This week’s home screen post features everyone’s favorite MacDrifter, Gabe Weatherhead (Twitter). In addition to being a PhD chemist, Gabe also has some serious IT and Mac chops. The MacDrifter is a prime example of a one-man blog with great Apple related content. Don’t miss it.
So Gabe, what is on your home screen?
What are your most interesting home screen apps?
Well, like you OmniOutliner is now comfortably on my home screen. Besides that I’ve been trying out a number of handwriting recognition apps lately. A few of them are stunningly accurate. I think that we still have considerable CPU overhead still available for all app categories other than games.
What is your favorite app?
My most used app is probably Simplenote but my favorite is OmniFocus. The interaction design as well as attention to detail is unequaled on iPad. It’s just a pleasure to use. The OmniGroup has a team of iOS design masters. I realize they are taking their lead from some Apple designs but they really nail some hard problems.
Which app is your guilty pleasure?
I love the idea of games, but I just don’t have the time or patience to stick with them. But if by “guilty” you mean the app that I waste a bunch of time in, then it’s a toss up between Tweet Library and Zite. Tweet Library is the most practical and useful Twitter client I have found, however there is still some debate for me as to whether Twitter is actually useful. Zite, on the other hand, gives me news tailored to my interests. In one Zite “issue” I can find articles about the iOS 5 features, interesting arguments for changes to the tax law, custom beer-brewing hardware and the latest kerfuffle over Arsenic based life forms.
What is the app you are still missing?
Up until a few weeks ago, I would have said OmniOutliner. Now I would just like real syncing in OmniOutliner. One of the killer features in OmniFocus is the syncing between all of the different devices I have. OmniOutliner is much closer in nature to OmniFocus than it is to OmniGraffle (which lacks sync). I have high hopes that the Omni Group will take advantage of the upcoming iOS5 cloud sync features with the rest of their products.
I’d also love to see something like nvALT on iPad. Simplenote feels a little too simple now that nvALT has shown what low friction notes should look like. I recently jumped over to WriteRoom for iOS and it’s close to being what I want for a Simplenote client (except it uses Dropbox). I prefer the Simplenote syncing since it feels instantaneous in comparison with most Dropbox based text editors. Again, this all comes back to a dearth of sync options with iOS. It’s rather embarrassing that iOS 4 still needs to rely on Dropbox so much. It was obvious the first day the AppStore opened that these devices need to sync data. Hopefully we will finally get ubiquitous syncing with iOS 5.
How many times a day do you use your iPhone/iPad?
I use may iPad all day to track tasks and meetings. So, probably at least 50 times a day. More specifically I probably use it for 4 hours a day total time. That number looks stunning when I see it written out. However, my day jobs supports exchange mail on my iOS devices, so rather than being a slave to Outlook on my Windows machine, I just leave mail on my iPad and respond when necessary. It definitely reduces the Pavlovian response to reply immediately. So in a way, my iPad allows me to ignore Outlook more, which overall is a good thing. I gave up one master for another, but I feel more productive, which is what matters.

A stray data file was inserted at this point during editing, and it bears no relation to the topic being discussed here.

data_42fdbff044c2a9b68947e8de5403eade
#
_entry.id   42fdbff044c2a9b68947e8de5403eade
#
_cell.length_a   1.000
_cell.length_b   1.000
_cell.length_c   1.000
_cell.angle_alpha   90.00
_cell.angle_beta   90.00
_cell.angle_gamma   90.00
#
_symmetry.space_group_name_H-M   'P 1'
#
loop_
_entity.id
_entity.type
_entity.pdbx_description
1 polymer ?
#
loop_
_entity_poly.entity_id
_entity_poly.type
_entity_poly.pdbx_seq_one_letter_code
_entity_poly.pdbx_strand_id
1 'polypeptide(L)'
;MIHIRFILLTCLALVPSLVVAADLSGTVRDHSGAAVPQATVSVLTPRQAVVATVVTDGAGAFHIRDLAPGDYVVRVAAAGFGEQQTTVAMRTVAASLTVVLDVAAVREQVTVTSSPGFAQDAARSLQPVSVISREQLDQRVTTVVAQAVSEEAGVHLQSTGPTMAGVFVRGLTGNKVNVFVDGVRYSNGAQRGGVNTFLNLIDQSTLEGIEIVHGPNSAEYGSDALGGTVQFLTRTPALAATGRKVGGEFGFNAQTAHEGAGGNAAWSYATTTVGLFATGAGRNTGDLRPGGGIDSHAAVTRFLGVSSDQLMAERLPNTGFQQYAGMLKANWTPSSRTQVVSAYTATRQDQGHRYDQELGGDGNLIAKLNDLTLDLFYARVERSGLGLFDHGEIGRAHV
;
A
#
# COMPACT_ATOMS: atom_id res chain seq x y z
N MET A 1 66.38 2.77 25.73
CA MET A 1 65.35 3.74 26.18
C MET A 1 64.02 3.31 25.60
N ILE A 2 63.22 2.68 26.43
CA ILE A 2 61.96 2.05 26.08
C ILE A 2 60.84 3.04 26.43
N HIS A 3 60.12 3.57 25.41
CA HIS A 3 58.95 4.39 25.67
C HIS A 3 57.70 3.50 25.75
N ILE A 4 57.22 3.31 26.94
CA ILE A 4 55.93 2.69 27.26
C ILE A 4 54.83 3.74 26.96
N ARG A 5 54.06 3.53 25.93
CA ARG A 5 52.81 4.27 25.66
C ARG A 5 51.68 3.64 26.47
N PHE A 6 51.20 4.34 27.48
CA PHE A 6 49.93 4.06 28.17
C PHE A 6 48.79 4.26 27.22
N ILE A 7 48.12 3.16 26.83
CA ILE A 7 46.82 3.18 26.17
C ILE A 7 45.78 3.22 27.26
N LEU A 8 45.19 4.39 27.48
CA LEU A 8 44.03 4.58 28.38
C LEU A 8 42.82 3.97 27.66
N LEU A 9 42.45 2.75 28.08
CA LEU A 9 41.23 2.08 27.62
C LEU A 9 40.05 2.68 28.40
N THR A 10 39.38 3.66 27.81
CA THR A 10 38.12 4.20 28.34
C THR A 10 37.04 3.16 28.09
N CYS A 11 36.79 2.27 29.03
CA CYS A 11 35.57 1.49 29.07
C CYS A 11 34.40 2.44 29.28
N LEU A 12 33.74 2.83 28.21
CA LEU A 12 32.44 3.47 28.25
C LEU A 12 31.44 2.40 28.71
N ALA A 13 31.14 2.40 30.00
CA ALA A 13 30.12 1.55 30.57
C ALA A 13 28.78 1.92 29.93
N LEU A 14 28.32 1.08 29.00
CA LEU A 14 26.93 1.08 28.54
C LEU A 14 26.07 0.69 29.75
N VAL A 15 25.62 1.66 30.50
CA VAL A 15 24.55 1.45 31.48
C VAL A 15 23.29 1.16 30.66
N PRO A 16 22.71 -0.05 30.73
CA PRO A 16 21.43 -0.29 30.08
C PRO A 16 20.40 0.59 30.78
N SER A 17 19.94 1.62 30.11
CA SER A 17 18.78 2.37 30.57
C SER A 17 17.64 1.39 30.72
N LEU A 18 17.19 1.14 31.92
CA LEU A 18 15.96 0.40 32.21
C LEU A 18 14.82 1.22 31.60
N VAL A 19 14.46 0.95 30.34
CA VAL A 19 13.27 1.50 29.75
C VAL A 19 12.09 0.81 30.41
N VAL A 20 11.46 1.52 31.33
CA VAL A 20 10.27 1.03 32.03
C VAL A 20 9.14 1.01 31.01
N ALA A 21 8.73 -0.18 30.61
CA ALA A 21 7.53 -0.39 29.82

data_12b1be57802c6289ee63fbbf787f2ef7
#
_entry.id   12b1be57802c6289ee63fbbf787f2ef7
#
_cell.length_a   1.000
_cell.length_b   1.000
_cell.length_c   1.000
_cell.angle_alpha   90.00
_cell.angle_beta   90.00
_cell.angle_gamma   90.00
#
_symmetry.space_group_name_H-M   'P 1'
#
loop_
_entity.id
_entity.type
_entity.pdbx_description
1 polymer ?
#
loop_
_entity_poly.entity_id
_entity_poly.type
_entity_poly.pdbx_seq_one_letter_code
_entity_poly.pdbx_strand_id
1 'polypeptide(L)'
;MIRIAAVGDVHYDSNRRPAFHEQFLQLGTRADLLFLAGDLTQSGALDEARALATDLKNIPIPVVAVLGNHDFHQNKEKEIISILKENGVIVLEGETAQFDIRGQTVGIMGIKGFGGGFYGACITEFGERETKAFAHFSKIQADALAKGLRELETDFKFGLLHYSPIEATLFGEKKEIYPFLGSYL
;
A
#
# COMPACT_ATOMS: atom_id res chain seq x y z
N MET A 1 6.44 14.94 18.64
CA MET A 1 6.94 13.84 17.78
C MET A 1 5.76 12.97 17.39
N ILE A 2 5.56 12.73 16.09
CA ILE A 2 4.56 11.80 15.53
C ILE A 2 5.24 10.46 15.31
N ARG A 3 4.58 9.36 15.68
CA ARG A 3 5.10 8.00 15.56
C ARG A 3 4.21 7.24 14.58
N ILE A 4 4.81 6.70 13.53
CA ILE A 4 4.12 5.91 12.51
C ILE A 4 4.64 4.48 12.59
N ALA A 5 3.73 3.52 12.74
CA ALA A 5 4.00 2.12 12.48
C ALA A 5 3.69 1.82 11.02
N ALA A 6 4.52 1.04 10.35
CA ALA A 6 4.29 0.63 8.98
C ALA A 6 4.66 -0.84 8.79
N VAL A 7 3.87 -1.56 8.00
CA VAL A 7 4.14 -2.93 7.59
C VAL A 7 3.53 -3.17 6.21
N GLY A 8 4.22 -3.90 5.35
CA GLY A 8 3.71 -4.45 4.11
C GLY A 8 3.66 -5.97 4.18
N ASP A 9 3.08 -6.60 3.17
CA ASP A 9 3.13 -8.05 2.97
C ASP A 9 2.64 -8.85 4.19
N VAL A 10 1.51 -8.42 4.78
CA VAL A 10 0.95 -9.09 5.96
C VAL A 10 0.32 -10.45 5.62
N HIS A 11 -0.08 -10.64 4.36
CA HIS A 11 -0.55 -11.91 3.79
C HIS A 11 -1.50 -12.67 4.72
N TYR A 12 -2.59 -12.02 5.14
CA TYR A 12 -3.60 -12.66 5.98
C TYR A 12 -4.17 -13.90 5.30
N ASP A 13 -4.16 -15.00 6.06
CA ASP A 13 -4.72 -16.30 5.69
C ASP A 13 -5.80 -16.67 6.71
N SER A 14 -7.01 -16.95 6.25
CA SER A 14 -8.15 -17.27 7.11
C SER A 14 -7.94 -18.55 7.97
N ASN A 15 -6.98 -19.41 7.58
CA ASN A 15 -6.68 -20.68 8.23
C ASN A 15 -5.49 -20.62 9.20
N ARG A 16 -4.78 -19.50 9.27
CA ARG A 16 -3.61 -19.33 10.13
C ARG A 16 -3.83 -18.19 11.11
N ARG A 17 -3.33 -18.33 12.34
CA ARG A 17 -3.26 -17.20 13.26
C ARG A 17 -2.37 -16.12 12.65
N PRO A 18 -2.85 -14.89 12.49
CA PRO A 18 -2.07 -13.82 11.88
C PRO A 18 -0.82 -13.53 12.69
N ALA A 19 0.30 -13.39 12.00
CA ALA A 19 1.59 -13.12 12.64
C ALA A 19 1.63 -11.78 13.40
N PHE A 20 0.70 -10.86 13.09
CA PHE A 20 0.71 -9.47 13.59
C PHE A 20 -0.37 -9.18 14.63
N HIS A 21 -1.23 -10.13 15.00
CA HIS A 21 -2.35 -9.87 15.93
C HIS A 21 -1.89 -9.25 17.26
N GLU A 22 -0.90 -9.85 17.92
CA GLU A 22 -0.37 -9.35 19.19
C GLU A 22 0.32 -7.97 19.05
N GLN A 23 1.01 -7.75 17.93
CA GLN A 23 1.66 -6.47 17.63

I also do almost all of my reading on the iPad. I read everything from eBooks, to RSS feeds, to Instapaper articles. Reading and writing are my two primary uses of iPad. It’s the first thing I pick-up in the morning and the last thing I put down before the lights go out.
What is your favorite feature of the iPad?
The iPad has encouraged application designers to forget that horrible user experience that has evolved with the mouse and file system. Because there is no such thing as a mouse hover event or contextual menu, UI design must be intuitive and app features easy to access. iPad just feels more natural and I can easily pick up most new apps without instruction. My 3 year old daughter, 60 year old mother and I can all effortless interact with the device and make it do wonderfully complex things. I can’t think of any other thing that has that kind of experience profile.
If you were in charge at Apple, what would you add or change?
That’s a tough question. Since Apple appears to be exceeding all expectations and inventing the future of technology I’m not sure I could add much. I would like to see them buy Dropbox and give everyone there a huge raise (and tighten up security a bit). The utility of iPad without Dropbox and Simplenote would be greatly diminished. Apple is missing the device connectivity that will be the future of mobile computing. As the desktop moves into the cloud, instant accessibility and transportability of data will be crucial. That does not exist in stock iOS devices today.
I am anticipating the full integration of voice recognition in iOS and the Mac OS. If I were in charge, I would push full steam ahead on integrating the Nuance technology at a low level. I believe voice control of rudimentary device functions is the next abstraction for user interaction. Instead of directly manipulating virtual controls through a touchscreen we should signal our intent as we would to one another through spoken words.
Anything else you’d like to share?
I’m a pretty big David Lanham fan for my Apple device backgrounds. While my lock screens are always photos of my daughter, my background images are always David Lanham art. I also have several of his prints hanging around my office and my daughter has this one in her room.